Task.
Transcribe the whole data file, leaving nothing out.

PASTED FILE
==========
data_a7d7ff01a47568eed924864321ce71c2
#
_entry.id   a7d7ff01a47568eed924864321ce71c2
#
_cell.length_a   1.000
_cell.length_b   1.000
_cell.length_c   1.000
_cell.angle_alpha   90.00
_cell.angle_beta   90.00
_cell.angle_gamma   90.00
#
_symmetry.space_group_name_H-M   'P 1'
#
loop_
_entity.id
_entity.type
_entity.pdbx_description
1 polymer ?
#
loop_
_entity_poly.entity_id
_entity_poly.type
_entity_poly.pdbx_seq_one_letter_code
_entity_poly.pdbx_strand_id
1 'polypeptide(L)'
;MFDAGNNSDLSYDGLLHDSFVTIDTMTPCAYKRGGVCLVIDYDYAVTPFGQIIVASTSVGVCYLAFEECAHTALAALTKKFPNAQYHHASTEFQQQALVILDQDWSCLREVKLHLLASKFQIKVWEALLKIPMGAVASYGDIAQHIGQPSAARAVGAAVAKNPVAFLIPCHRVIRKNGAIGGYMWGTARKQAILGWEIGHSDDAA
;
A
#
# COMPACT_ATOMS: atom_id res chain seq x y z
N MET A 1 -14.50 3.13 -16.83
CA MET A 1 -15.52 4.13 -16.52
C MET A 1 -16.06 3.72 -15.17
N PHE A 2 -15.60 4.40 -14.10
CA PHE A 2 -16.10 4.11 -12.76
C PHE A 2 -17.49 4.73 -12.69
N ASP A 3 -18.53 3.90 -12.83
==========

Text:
data_a7d7ff01a47568eed924864321ce71c2
#
_entry.id   a7d7ff01a47568eed924864321ce71c2
#
_cell.length_a   1.000
_cell.length_b   1.000
_cell.length_c   1.000
_cell.angle_alpha   90.00
_cell.angle_beta   90.00
_cell.angle_gamma   90.00
#
_symmetry.space_group_name_H-M   'P 1'
#
loop_
_entity.id
_entity.type
_entity.pdbx_description
1 polymer ?
#
loop_
_entity_poly.entity_id
_entity_poly.type
_entity_poly.pdbx_seq_one_letter_code
_entity_poly.pdbx_strand_id
1 'polypeptide(L)'
;MFDAGNNSDLSYDGLLHDSFVTIDTMTPCAYKRGGVCLVIDYDYAVTPFGQIIVASTSVGVCYLAFEECAHTALAALTKKFPNAQYHHASTEFQQQALVILDQDWSCLREVKLHLLASKFQIKVWEALLKIPMGAVASYGDIAQHIGQPSAARAVGAAVAKNPVAFLIPCHRVIRKNGAIGGYMWGTARKQAILGWEIGHSDDAA
;
A
#
# COMPACT_ATOMS: atom_id res chain seq x y z
N MET A 1 -14.50 3.13 -16.83
CA MET A 1 -15.52 4.13 -16.52
C MET A 1 -16.06 3.72 -15.17
N PHE A 2 -15.60 4.40 -14.10
CA PHE A 2 -16.10 4.11 -12.76
C PHE A 2 -17.49 4.73 -12.69
N ASP A 3 -18.53 3.90 -12.83